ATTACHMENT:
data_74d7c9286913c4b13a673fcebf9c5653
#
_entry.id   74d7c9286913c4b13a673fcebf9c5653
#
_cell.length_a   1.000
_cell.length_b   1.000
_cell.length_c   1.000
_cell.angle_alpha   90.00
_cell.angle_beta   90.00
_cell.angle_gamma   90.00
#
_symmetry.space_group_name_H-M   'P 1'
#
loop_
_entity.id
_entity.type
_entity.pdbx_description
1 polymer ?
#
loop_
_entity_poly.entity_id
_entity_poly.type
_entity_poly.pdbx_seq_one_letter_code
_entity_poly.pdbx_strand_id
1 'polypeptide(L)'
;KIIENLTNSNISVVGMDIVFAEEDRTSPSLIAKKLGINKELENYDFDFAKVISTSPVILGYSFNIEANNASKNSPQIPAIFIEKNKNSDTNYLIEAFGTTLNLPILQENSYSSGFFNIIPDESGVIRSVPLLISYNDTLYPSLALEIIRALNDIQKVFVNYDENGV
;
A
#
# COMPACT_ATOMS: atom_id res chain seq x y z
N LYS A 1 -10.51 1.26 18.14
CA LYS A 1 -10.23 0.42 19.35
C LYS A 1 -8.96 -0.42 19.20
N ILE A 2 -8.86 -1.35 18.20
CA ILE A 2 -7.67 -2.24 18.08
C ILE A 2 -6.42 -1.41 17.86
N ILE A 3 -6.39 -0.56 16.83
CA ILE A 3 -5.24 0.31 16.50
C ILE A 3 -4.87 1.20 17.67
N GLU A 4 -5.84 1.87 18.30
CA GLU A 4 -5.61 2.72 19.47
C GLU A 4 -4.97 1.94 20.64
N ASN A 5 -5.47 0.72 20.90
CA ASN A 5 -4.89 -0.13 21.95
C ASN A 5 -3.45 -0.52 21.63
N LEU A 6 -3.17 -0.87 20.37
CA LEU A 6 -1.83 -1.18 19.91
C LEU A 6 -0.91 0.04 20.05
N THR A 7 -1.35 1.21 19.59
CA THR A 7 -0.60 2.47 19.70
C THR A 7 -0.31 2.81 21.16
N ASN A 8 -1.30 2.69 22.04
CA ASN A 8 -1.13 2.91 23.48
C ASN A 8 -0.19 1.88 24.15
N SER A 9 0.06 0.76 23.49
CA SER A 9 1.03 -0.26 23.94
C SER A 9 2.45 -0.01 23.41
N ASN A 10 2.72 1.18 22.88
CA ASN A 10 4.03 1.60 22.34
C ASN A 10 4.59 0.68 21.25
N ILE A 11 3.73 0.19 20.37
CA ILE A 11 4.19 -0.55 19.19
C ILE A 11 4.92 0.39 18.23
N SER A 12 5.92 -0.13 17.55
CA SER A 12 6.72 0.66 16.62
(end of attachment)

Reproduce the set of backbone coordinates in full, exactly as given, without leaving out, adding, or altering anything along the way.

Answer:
data_74d7c9286913c4b13a673fcebf9c5653
#
_entry.id   74d7c9286913c4b13a673fcebf9c5653
#
_cell.length_a   1.000
_cell.length_b   1.000
_cell.length_c   1.000
_cell.angle_alpha   90.00
_cell.angle_beta   90.00
_cell.angle_gamma   90.00
#
_symmetry.space_group_name_H-M   'P 1'
#
loop_
_entity.id
_entity.type
_entity.pdbx_description
1 polymer ?
#
loop_
_entity_poly.entity_id
_entity_poly.type
_entity_poly.pdbx_seq_one_letter_code
_entity_poly.pdbx_strand_id
1 'polypeptide(L)'
;KIIENLTNSNISVVGMDIVFAEEDRTSPSLIAKKLGINKELENYDFDFAKVISTSPVILGYSFNIEANNASKNSPQIPAIFIEKNKNSDTNYLIEAFGTTLNLPILQENSYSSGFFNIIPDESGVIRSVPLLISYNDTLYPSLALEIIRALNDIQKVFVNYDENGV
;
A
#
# COMPACT_ATOMS: atom_id res chain seq x y z
N LYS A 1 -10.51 1.26 18.14
CA LYS A 1 -10.23 0.42 19.35
C LYS A 1 -8.96 -0.42 19.20
N ILE A 2 -8.86 -1.35 18.20
CA ILE A 2 -7.67 -2.24 18.08
C ILE A 2 -6.42 -1.41 17.86
N ILE A 3 -6.39 -0.56 16.83
CA ILE A 3 -5.24 0.31 16.50
C ILE A 3 -4.87 1.20 17.67
N GLU A 4 -5.84 1.87 18.30
CA GLU A 4 -5.61 2.72 19.47
C GLU A 4 -4.97 1.94 20.64
N ASN A 5 -5.47 0.72 20.90
CA ASN A 5 -4.89 -0.13 21.95
C ASN A 5 -3.45 -0.52 21.63
N LEU A 6 -3.17 -0.87 20.37
CA LEU A 6 -1.83 -1.18 19.91
C LEU A 6 -0.91 0.04 20.05
N THR A 7 -1.35 1.21 19.59
CA THR A 7 -0.60 2.47 19.70
C THR A 7 -0.31 2.81 21.16
N ASN A 8 -1.30 2.69 22.04
CA ASN A 8 -1.13 2.91 23.48
C ASN A 8 -0.19 1.88 24.15
N SER A 9 0.06 0.76 23.49
CA SER A 9 1.03 -0.26 23.94
C SER A 9 2.45 -0.01 23.41
N ASN A 10 2.72 1.18 22.88
CA ASN A 10 4.03 1.60 22.34
C ASN A 10 4.59 0.68 21.25
N ILE A 11 3.73 0.19 20.37
CA ILE A 11 4.19 -0.55 19.19
C ILE A 11 4.92 0.39 18.23
N SER A 12 5.92 -0.13 17.55
CA SER A 12 6.72 0.66 16.62